Fears that quantitative easing by the U.S. will lead to a surge in capital flows to emerging markets have been overblown, World Bank President Robert Zoellick said.
“Some of the concerns have been overstated,” Zoellick said in a Bloomberg Television interview in Singapore today. “Even if you didn’t have quantitative easing, as long as you have differential growth rates you’re going to see capital flow to these emerging markets.”
The U.S. Federal Reserve last week announced plans to buy $600 billion of long-term government bonds in its second effort at so-called quantitative easing, or QE2, aiming to stoke U.S. economic growth. Policy makers from Asia to South America responded by warning it could depress the dollar and spark capital flight to emerging markets.
While the Fed’s move has “made the debate tenser,” it’s unlikely to create a flood of additional funds internationally, Zoellick said. These tensions can lead to “a downward spiral of protectionism,” he said.
“Part of the problem in the system is because the Chinese currency is pegged, it’s hard for others to adjust if China doesn’t adjust,” Zoellick said.
Bretton Woods III
Asian currencies fell today, led by Singapore’s dollar and Thailand’s baht, on concern policy makers will follow China and Taiwan in imposing capital controls to curb inflows as the U.S. pumps funds into its economy. Taiwan said yesterday it would restrict foreign investment in government bonds and money-market products, while China said it would force banks to hold more foreign exchange.
“In the broader issue of exchange rates, you’re moving to what I call a Bretton Woods III system, where you have key roles for the dollar, the euro, the yen, the pound, and over time, the renminbi,” he said. The Chinese currency “has to internationalize and then become an open capital account.”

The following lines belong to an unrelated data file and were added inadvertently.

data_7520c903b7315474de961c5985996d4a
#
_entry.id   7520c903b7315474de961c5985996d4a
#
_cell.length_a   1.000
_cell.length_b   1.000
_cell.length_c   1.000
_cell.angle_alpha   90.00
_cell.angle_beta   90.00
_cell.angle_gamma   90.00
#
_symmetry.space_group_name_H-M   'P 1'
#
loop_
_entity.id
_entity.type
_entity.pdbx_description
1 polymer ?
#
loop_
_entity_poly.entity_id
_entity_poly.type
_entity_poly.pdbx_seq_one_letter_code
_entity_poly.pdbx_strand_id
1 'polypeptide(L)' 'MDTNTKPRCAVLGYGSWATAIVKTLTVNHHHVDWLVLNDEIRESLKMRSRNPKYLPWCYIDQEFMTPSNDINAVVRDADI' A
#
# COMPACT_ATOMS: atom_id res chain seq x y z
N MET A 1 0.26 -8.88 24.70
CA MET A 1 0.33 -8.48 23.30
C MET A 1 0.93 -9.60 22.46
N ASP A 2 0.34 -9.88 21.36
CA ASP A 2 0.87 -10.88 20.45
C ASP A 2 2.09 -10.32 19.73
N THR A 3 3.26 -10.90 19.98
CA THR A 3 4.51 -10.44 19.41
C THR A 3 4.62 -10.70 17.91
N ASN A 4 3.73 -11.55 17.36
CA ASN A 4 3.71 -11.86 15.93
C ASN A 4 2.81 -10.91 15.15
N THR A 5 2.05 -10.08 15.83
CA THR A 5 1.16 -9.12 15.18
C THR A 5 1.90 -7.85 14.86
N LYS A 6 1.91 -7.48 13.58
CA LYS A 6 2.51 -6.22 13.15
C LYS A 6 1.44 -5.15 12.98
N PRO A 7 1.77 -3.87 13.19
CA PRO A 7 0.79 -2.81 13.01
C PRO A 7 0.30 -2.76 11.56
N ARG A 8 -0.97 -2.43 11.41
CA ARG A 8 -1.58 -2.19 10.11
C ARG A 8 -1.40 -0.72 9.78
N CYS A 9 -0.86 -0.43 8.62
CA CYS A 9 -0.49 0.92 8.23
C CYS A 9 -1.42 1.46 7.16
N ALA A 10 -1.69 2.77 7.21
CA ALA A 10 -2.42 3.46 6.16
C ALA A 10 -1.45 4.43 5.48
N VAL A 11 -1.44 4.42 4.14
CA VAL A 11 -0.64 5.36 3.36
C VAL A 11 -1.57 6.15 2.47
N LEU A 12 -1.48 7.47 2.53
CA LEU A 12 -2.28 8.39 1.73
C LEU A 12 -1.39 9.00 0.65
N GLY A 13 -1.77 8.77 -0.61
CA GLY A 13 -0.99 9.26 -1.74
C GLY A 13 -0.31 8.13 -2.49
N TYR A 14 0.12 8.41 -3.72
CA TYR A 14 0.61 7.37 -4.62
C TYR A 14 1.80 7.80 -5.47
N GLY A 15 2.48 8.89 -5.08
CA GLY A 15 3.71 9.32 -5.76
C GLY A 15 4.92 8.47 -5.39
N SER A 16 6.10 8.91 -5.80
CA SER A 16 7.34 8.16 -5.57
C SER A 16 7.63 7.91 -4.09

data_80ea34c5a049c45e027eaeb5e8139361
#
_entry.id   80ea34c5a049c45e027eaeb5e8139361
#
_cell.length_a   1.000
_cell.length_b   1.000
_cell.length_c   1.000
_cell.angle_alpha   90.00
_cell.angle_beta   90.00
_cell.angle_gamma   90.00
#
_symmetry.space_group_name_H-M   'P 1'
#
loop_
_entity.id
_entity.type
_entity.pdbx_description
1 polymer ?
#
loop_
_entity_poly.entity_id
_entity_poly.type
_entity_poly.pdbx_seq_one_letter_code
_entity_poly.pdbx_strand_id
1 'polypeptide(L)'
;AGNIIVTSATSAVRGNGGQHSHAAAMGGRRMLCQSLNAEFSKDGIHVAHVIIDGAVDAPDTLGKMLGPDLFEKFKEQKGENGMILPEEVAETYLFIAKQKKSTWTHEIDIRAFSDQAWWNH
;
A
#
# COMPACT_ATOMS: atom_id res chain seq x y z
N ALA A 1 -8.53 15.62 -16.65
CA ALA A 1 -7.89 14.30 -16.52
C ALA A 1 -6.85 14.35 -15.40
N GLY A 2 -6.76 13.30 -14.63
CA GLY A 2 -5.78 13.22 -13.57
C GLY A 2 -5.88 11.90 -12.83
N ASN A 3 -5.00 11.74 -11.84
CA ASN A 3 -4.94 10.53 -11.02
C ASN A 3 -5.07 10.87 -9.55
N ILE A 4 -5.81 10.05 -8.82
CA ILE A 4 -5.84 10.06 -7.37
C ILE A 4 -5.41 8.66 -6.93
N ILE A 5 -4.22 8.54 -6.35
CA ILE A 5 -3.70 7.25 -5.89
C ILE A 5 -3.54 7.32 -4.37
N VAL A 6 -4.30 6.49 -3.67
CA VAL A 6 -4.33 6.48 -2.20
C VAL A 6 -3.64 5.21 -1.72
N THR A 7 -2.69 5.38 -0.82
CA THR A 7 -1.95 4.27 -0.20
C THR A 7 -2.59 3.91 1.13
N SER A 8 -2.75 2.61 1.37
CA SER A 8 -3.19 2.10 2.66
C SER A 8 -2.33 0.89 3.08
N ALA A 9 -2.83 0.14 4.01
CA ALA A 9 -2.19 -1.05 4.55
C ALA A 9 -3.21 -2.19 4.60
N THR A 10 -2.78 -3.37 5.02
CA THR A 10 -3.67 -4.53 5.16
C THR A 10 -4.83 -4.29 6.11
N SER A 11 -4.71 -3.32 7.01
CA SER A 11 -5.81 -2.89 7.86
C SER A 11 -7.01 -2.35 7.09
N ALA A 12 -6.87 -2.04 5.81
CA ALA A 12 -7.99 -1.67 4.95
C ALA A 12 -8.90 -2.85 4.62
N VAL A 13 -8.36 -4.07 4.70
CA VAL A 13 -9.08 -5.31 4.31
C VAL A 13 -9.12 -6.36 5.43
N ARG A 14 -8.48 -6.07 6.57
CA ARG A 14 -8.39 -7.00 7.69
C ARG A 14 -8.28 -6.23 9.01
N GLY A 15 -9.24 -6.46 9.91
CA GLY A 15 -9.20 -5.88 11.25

Zoellick said in a column in the Financial Times earlier this week that Group of 20 nations should consider using gold as an international reference point of market expectations about inflation, deflation and future currency values as they reform the global monetary system.
“Gold is the yellow elephant in the room,” Zoellick said today. “Markets are already using gold as an alternative monetary asset because confidence is low. Policy makers need to consider this as an indicator about how markets are viewing their policies.”
Zoellick said today his call for the use of gold as a reference point is not one that advocates a return to the gold standard. After his Financial Times column, Reuters said Zoellick was suggesting the adoption of a “modified gold standard” while Agence France-Presse described it as a call on G-20 nations to bring gold back “as an anchor to guide currency movements.”
“I don’t believe you can return to a fixed exchange rate system and therefore I don’t believe you can return to the gold standard,” Zoellick told reporters in Singapore today. “There’s uncertainty about the future of the international monetary system. That’s not saying there should be a gold standard. It is saying that we have a problem that needs to be fixed.”
Over time, countries need to be able to have flexible exchange rates, the former U.S. deputy secretary of state and chief trade representative said in the interview.
“You need to be able to try to avoid interventions except for extreme circumstances,” he said. Some of the emerging markets may have some hot capital-flow issues to deal with, and global finance chiefs and central bankers need to agree to some “sort of norms of what are the appropriate roles, and then have the International Monetary Fund partly be the referee that observes those norms and as necessary blows the whistle,” he said.
The global recovery has been “rather slow and still fraught with uncertainties,” Zoellick said.
Asia needs to spur private investment in infrastructure and increase the efficiency of government spending on such projects to support growth, he said in a speech in Singapore today.